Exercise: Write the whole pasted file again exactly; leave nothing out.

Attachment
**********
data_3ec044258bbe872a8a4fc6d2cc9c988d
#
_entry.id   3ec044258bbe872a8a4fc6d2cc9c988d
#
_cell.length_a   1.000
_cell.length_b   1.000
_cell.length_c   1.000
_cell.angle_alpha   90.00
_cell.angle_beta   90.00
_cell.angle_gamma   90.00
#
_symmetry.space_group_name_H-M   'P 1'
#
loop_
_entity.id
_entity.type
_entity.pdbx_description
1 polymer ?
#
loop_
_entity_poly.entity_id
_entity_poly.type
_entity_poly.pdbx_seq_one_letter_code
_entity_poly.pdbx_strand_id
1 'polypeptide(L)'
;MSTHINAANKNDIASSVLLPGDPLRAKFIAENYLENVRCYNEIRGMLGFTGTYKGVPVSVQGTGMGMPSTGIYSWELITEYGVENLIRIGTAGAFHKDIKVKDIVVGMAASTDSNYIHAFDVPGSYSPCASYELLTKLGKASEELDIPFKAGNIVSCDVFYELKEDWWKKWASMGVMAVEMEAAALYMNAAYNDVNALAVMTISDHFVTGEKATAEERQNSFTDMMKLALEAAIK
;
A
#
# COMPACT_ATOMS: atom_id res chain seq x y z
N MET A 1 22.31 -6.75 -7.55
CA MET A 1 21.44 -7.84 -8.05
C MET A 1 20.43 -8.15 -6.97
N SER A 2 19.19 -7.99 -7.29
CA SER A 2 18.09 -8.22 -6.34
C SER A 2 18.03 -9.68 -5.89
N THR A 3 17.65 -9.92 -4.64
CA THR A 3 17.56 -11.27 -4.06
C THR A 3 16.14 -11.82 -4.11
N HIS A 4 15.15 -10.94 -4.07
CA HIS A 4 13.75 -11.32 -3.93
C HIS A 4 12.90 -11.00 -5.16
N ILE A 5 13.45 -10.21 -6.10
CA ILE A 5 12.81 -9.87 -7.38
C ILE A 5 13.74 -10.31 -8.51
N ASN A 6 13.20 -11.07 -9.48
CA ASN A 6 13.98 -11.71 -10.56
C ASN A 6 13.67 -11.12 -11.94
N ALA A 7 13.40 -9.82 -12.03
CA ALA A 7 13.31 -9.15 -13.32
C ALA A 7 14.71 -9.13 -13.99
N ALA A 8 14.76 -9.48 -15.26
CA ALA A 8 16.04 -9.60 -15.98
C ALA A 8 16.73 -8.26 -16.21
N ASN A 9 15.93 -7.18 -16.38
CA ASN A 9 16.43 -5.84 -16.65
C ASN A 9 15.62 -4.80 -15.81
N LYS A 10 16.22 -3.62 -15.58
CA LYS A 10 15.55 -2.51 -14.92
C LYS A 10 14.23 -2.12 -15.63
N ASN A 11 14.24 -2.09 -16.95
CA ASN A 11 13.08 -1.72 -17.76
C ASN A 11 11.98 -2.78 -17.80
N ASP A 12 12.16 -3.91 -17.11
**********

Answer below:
data_3ec044258bbe872a8a4fc6d2cc9c988d
#
_entry.id   3ec044258bbe872a8a4fc6d2cc9c988d
#
_cell.length_a   1.000
_cell.length_b   1.000
_cell.length_c   1.000
_cell.angle_alpha   90.00
_cell.angle_beta   90.00
_cell.angle_gamma   90.00
#
_symmetry.space_group_name_H-M   'P 1'
#
loop_
_entity.id
_entity.type
_entity.pdbx_description
1 polymer ?
#
loop_
_entity_poly.entity_id
_entity_poly.type
_entity_poly.pdbx_seq_one_letter_code
_entity_poly.pdbx_strand_id
1 'polypeptide(L)'
;MSTHINAANKNDIASSVLLPGDPLRAKFIAENYLENVRCYNEIRGMLGFTGTYKGVPVSVQGTGMGMPSTGIYSWELITEYGVENLIRIGTAGAFHKDIKVKDIVVGMAASTDSNYIHAFDVPGSYSPCASYELLTKLGKASEELDIPFKAGNIVSCDVFYELKEDWWKKWASMGVMAVEMEAAALYMNAAYNDVNALAVMTISDHFVTGEKATAEERQNSFTDMMKLALEAAIK
;
A
#
# COMPACT_ATOMS: atom_id res chain seq x y z
N MET A 1 22.31 -6.75 -7.55
CA MET A 1 21.44 -7.84 -8.05
C MET A 1 20.43 -8.15 -6.97
N SER A 2 19.19 -7.99 -7.29
CA SER A 2 18.09 -8.22 -6.34
C SER A 2 18.03 -9.68 -5.89
N THR A 3 17.65 -9.92 -4.64
CA THR A 3 17.56 -11.27 -4.06
C THR A 3 16.14 -11.82 -4.11
N HIS A 4 15.15 -10.94 -4.07
CA HIS A 4 13.75 -11.32 -3.93
C HIS A 4 12.90 -11.00 -5.16
N ILE A 5 13.45 -10.21 -6.10
CA ILE A 5 12.81 -9.87 -7.38
C ILE A 5 13.74 -10.31 -8.51
N ASN A 6 13.20 -11.07 -9.48
CA ASN A 6 13.98 -11.71 -10.56
C ASN A 6 13.67 -11.12 -11.94
N ALA A 7 13.40 -9.82 -12.03
CA ALA A 7 13.31 -9.15 -13.32
C ALA A 7 14.71 -9.13 -13.99
N ALA A 8 14.76 -9.48 -15.26
CA ALA A 8 16.04 -9.60 -15.98
C ALA A 8 16.73 -8.26 -16.21
N ASN A 9 15.93 -7.18 -16.38
CA ASN A 9 16.43 -5.84 -16.65
C ASN A 9 15.62 -4.80 -15.81
N LYS A 10 16.22 -3.62 -15.58
CA LYS A 10 15.55 -2.51 -14.92
C LYS A 10 14.23 -2.12 -15.63
N ASN A 11 14.24 -2.09 -16.95
CA ASN A 11 13.08 -1.72 -17.76
C ASN A 11 11.98 -2.78 -17.80
N ASP A 12 12.16 -3.91 -17.11